Tennis star Naomi Osaka caused a stir in the tennis and sports world, pulling out of the French Open. Osaka, ranked number two in the world, was fined $15,000 for not doing the obligatory post-match press conference. Later, the four grand slams winner withdrew from the tournament citing mental health issues.
At the outset, let’s wish Osaka well and let’s hope she recovers soon and returns right back on the courts. After all, at 23, she is a rising star and tennis needs such players.
The contractual rules clearly spell out that post-match press conferences are mandatory. Every player who signs the contract is aware of this and has to abide by the rules, no exceptions.
However, after her first match win, Osaka chose not to do the press conference. Clearly, it was a violation of the contract, inviting a penalty from the organisers and potential disqualification from grand slams if she boycotted press conferences.
It all comes down to the tournament rules. Osaka signed the contract and hence is obligated to honour it. No one is more equal than others. It is as simple as that.
Unfortunately, what was an avoidable matter got needlessly complicated with Osaka and her team mishandling it. Instead of putting out her message on Twitter, she could have had a conversation with the game’s power brokers and sought a solution. But that was not to be. Later, the organisers contacted her to reconsider her position but their efforts proved unsuccessful. The news, predictably, went viral among tennis and sports fans. Players, pundits and the media jumped in to have their say. Clearly, opinion remains divided with some praising her for her bold move, others lambasting her for trying to circumvent rules.
Osaka, via a Twitter post, explained that post-match press conferences were detrimental to her mental health and equated them to “kicking people when they’re down.” She also revealed that she had been struggling with her mental health issues since 2018 after her controversial victory over Serena Williams in the US Open finals.
Now that Osaka has openly admitted she suffers from mental health issues, she needs to get help so that she can recover and be mentally fit to continue playing professional tennis. As British columnist and broadcaster Piers Morgan said, “you can’t use mental health as an excuse not to face difficult questions from the media.” Stress, anxiety or depression are part of everyday life and everyone, celebrities and commoners, need to deal with it.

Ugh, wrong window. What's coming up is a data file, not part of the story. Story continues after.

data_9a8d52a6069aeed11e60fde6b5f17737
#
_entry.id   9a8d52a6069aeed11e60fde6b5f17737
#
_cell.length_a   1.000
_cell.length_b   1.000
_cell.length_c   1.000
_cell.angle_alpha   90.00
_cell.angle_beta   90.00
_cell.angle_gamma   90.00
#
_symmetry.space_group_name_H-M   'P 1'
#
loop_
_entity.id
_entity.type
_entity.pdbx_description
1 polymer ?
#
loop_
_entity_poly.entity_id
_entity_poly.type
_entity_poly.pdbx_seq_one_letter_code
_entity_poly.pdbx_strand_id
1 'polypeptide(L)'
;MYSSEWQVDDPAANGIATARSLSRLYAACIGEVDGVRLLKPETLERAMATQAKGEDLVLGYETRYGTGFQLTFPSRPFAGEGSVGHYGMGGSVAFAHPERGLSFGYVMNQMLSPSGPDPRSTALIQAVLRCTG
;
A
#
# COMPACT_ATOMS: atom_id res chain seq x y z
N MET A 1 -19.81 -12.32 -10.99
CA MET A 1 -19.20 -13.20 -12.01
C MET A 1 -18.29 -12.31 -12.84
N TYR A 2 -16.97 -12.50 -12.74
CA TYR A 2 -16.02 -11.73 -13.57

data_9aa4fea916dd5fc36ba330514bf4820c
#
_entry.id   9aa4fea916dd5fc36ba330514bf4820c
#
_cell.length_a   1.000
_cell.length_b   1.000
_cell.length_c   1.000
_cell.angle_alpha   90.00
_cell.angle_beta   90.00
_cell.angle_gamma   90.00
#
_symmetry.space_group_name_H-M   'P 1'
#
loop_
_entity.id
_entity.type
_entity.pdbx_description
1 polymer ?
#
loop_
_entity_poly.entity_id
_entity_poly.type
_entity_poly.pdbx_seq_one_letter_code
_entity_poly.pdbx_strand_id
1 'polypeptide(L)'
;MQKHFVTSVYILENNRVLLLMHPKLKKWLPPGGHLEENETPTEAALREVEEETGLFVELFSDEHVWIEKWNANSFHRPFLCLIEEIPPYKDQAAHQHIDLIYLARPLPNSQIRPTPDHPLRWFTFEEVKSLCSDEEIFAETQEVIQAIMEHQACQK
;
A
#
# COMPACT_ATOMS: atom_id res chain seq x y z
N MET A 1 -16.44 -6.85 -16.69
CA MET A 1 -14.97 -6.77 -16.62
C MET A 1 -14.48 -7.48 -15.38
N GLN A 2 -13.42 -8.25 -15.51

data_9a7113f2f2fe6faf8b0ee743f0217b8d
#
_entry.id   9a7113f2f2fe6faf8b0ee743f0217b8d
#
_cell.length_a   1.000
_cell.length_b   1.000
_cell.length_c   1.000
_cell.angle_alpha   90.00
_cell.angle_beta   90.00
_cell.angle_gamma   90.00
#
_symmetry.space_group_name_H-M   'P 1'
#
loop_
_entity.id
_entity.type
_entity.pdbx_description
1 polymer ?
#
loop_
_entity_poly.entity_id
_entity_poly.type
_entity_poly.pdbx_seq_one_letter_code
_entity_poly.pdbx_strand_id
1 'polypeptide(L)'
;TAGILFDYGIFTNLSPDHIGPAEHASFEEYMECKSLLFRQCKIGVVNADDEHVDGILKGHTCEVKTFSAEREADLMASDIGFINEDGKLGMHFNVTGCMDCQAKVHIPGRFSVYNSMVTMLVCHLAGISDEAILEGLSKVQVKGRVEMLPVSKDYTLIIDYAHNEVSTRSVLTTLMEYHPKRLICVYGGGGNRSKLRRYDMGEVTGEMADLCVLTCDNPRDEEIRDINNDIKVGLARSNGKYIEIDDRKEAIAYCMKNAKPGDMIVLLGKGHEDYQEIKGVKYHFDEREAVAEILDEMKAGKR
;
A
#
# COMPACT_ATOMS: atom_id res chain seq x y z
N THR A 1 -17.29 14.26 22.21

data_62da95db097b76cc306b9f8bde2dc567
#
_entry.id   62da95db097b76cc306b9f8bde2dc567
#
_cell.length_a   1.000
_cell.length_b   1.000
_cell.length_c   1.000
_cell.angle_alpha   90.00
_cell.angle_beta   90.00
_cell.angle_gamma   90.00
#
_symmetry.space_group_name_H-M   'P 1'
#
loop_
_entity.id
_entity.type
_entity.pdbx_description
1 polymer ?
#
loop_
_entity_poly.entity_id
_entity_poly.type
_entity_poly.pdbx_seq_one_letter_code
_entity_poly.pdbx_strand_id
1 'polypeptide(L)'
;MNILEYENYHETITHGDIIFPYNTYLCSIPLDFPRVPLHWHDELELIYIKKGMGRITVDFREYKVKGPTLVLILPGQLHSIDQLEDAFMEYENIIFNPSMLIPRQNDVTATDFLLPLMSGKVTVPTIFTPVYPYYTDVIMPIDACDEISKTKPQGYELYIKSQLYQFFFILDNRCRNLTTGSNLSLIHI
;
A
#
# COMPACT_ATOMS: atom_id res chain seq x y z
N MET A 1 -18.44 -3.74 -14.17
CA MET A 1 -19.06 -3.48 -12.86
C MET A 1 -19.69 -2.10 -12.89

Professional tennis is a high-profile, extremely demanding and high pressure sport that is in the public eye with the media watching players closely. It is also a tough entertainment business bringing in millions of dollars. Sponsors promote their products through the sportspersons paying big money and want returns on their investments. This being the case, professional sports persons have to be mentally and physically strong to play at this level and develop a thick skin to face criticism. In professional tennis, you not only have to play in front of thousands of spectators but also face the media after a match as it is part of the player’s job.
Sportsmen and women are promoted by the media through print, television, radio and online platforms that reach out to millions of people. This was acknowledged by none other than tennis supremo Rafael Nadal in his comments on the Osaka controversy. “The press made us the athletes we are,” Nadal said.
Ashleigh Barty, world number one female player said: “We know what we sign up for as professional tennis players.”
Some are of the view that the post-match press conferences are pointless, boring and at times controversial and can be dispensed with. Others opine that it should be optional because some players are introverted or poor public speakers unable to face questions from journalists.
Post-match press conferences have been a tradition and the contract clearly spells that out. Besides, while reporters covering a match write their reports based largely on being witnesses to the match, players always provide some insight and colour to the story that can emerge only by personal interaction. Pressers shed insight into the mind of players and help gain a perspective of a match or moment.
It is unfortunate that things turned out badly for one of the world’s top tennis players. Let us hope Osaka sorts out her problems and returns soon to the courts, stronger and better. Wimbledon is round the corner, followed by the Olympics in Japan (Osaka’s birthplace) where the home crowd is looking forward to seeing her in action if the games take place.
Finally, it remains to be seen whether Osaka’s action for social change to make things better will have any lasting impact on the sport or not.